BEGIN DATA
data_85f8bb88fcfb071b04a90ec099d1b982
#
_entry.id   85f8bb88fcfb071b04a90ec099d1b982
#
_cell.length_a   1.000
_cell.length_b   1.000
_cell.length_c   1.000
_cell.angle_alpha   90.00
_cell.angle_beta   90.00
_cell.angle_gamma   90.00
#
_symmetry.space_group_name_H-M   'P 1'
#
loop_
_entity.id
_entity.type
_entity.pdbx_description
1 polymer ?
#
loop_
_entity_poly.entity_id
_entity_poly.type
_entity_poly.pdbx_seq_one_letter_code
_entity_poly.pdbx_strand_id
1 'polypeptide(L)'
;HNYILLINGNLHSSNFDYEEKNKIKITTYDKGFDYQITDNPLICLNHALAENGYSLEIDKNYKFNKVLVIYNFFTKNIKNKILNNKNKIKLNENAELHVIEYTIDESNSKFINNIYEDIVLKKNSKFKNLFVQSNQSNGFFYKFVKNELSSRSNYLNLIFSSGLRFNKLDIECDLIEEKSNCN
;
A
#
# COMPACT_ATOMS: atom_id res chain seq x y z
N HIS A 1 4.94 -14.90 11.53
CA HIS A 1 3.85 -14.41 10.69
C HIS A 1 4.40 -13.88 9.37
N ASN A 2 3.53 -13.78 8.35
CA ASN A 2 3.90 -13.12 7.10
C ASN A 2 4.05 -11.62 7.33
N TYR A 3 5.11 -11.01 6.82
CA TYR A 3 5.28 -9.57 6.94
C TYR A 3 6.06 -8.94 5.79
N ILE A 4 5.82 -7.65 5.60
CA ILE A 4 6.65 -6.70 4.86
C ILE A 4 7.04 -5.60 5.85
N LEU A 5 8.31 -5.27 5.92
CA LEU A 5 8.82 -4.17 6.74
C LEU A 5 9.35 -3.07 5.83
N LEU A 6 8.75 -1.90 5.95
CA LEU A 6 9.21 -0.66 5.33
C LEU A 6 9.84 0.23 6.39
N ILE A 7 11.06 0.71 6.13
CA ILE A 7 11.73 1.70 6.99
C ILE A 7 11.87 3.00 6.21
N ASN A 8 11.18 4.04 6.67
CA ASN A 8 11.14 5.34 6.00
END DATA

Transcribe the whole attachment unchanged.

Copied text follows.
data_85f8bb88fcfb071b04a90ec099d1b982
#
_entry.id   85f8bb88fcfb071b04a90ec099d1b982
#
_cell.length_a   1.000
_cell.length_b   1.000
_cell.length_c   1.000
_cell.angle_alpha   90.00
_cell.angle_beta   90.00
_cell.angle_gamma   90.00
#
_symmetry.space_group_name_H-M   'P 1'
#
loop_
_entity.id
_entity.type
_entity.pdbx_description
1 polymer ?
#
loop_
_entity_poly.entity_id
_entity_poly.type
_entity_poly.pdbx_seq_one_letter_code
_entity_poly.pdbx_strand_id
1 'polypeptide(L)'
;HNYILLINGNLHSSNFDYEEKNKIKITTYDKGFDYQITDNPLICLNHALAENGYSLEIDKNYKFNKVLVIYNFFTKNIKNKILNNKNKIKLNENAELHVIEYTIDESNSKFINNIYEDIVLKKNSKFKNLFVQSNQSNGFFYKFVKNELSSRSNYLNLIFSSGLRFNKLDIECDLIEEKSNCN
;
A
#
# COMPACT_ATOMS: atom_id res chain seq x y z
N HIS A 1 4.94 -14.90 11.53
CA HIS A 1 3.85 -14.41 10.69
C HIS A 1 4.40 -13.88 9.37
N ASN A 2 3.53 -13.78 8.35
CA ASN A 2 3.90 -13.12 7.10
C ASN A 2 4.05 -11.62 7.33
N TYR A 3 5.11 -11.01 6.82
CA TYR A 3 5.28 -9.57 6.94
C TYR A 3 6.06 -8.94 5.79
N ILE A 4 5.82 -7.65 5.60
CA ILE A 4 6.65 -6.70 4.86
C ILE A 4 7.04 -5.60 5.85
N LEU A 5 8.31 -5.27 5.92
CA LEU A 5 8.82 -4.17 6.74
C LEU A 5 9.35 -3.07 5.83
N LEU A 6 8.75 -1.90 5.95
CA LEU A 6 9.21 -0.66 5.33
C LEU A 6 9.84 0.23 6.39
N ILE A 7 11.06 0.71 6.13
CA ILE A 7 11.73 1.70 6.99
C ILE A 7 11.87 3.00 6.21
N ASN A 8 11.18 4.04 6.67
CA ASN A 8 11.14 5.34 6.00